When was the last time you browsed through a catalog and then picked up the phone to place an order? If you’re like most Americans, it’s been awhile: There are 217.1 million online shoppers in the United States—a number that’s projected to reach 224 million this year (Statista). So, how does that impact print marketing for retailers and other brick-and-mortar businesses?
Augmented reality (AR) is one answer. AR can be used to bridge the gap between print and digital, allowing customers to enjoy an immersive experience with your brand.
AR has changed how we interact with brands—and from a marketing standpoint, it has rewritten the rules of engagement. Now, print media can also be interactive. Once-stagnant displays or catalogs can spring to life using AR technology.
Here’s how it works: AR embeds virtual content layered over a real-world object, making a powerful, immediate connection with the user by providing information in a memorable or more convenient way (i.e. clicking on or scrolling over an item in an ad, which triggers the display of the item name and cost on the host website). The revenue-generating potential that AR provides is incredible.
According to a study published by the ISACA, 62% of consumers believe augmented reality has the potential to improve the shopping experience. In addition, AR has reached revenues of about $428 million in 2018, with that number expected to explode in the next few years, with display ad and visual search revenues via AR totaling more than $2.6 billion by 2022.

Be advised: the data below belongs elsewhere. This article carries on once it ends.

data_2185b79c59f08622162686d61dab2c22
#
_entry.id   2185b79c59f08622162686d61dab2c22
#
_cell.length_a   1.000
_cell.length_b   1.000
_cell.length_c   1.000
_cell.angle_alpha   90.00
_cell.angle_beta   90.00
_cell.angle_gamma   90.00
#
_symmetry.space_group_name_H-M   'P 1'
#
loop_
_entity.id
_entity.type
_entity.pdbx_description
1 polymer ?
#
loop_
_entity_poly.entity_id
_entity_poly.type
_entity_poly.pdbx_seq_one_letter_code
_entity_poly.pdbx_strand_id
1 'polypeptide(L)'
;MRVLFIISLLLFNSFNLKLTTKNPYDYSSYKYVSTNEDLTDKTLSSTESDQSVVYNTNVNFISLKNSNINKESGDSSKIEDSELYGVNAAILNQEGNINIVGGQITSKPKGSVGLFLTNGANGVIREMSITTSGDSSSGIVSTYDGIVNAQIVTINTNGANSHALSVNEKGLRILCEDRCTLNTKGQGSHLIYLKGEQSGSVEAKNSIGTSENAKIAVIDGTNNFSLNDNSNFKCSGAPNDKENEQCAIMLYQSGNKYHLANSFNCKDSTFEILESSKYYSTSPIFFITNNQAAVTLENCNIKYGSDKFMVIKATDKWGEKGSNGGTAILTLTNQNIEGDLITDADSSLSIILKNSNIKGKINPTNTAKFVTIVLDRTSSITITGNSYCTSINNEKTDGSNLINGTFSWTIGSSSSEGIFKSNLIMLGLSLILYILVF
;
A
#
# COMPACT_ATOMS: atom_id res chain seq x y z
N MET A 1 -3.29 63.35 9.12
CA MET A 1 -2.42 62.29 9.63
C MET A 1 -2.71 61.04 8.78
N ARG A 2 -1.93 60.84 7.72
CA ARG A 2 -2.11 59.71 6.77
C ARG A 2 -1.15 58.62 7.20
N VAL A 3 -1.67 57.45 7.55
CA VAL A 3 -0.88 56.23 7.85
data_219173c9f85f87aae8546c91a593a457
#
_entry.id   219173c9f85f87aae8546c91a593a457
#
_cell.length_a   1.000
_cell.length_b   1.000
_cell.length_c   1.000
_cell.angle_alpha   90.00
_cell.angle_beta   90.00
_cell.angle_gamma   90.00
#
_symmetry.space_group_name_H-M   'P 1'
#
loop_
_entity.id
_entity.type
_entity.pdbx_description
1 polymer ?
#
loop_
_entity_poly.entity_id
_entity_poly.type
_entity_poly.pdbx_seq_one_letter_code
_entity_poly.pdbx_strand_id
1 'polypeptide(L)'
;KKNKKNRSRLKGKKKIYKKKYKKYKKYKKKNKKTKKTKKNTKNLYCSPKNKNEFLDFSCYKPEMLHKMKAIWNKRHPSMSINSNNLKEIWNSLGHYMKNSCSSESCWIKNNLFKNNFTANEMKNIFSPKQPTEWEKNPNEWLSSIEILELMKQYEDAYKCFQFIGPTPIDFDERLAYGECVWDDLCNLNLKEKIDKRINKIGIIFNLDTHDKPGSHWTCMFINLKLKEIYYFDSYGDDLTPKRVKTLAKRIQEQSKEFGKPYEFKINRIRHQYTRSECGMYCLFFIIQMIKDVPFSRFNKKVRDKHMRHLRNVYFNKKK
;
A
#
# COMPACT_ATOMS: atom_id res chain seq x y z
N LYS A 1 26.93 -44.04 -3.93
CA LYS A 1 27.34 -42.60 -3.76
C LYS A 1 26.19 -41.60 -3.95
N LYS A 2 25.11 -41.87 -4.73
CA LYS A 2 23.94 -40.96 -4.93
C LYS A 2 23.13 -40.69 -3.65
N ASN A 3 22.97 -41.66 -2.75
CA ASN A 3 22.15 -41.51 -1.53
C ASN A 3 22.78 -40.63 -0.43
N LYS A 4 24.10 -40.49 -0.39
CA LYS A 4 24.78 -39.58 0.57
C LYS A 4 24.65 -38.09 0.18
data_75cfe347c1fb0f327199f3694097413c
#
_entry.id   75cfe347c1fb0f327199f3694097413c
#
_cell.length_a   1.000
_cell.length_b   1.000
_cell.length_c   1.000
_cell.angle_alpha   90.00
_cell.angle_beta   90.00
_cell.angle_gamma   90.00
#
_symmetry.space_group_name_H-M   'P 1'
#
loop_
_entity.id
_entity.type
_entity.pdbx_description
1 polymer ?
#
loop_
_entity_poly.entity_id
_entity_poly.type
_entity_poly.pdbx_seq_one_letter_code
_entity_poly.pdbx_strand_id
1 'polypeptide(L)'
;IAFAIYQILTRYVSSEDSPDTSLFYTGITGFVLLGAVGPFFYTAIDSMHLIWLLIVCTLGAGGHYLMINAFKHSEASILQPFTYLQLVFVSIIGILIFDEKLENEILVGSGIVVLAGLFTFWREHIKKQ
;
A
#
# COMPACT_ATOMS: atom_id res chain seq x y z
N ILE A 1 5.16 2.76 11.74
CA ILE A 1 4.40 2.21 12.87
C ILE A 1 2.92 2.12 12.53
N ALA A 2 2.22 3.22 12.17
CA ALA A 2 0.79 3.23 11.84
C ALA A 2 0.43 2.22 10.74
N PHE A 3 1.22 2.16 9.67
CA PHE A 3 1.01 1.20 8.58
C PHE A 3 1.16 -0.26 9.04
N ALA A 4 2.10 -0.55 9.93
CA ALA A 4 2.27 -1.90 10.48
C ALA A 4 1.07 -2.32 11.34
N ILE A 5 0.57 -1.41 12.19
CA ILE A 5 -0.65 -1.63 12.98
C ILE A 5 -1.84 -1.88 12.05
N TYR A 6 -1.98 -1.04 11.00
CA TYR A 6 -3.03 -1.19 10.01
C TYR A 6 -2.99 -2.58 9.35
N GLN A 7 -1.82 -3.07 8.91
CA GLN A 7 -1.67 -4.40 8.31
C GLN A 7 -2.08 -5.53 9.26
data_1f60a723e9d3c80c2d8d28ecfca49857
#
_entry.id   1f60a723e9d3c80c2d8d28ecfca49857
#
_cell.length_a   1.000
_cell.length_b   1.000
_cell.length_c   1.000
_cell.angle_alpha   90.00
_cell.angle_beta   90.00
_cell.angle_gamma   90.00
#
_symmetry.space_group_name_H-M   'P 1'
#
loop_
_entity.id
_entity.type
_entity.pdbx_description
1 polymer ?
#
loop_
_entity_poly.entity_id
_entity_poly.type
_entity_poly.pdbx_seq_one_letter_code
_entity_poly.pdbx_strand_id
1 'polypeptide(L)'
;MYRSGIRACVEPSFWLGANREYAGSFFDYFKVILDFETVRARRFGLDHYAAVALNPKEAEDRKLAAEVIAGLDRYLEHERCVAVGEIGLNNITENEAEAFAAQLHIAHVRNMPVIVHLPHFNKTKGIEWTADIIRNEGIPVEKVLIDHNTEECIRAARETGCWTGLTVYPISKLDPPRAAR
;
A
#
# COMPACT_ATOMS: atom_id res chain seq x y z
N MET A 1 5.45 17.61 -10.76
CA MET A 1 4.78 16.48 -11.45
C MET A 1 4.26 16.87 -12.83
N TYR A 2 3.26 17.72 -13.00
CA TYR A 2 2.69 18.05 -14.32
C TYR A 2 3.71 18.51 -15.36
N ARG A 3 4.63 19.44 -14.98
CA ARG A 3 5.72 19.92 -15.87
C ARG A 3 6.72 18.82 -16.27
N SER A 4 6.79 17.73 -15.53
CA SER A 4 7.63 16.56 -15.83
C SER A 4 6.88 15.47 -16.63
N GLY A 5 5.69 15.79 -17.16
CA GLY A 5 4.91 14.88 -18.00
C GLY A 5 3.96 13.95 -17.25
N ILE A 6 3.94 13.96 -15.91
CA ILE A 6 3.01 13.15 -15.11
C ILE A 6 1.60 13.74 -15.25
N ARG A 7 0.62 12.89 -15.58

This case study from Brand United details how an AR-enabled catalog improved the customer experience and boosted retail sales by 3% for automotive brand Quadratec:
According to Statista, the global market for AR is projected to grow to approximately $90 billion in the next two years. In addition, revenue generated by AR is expected to be three times higher than virtual reality (VR). And that’s because AR is so versatile and accessible for consumers. It can be customized to hit your audience when and where you want: geo-tagged for proximity-based marketing campaigns (think festivals, annual meetings, sporting events, etc.). AR can be used to create engaging customer experiences like taking customers on a virtual tour of a new property or helping customers easily locate your products—all from their smartphones or tablets, all with a couple of clicks.
AR also helps us become better marketers: Because AR interaction is trackable, we use the data from the experience to strategically plan the next step, modify the message, shape future campaigns, and so on. Where do you see AR fitting into your brand marketing? If you’re interested in learning more, connect with me on LinkedIn.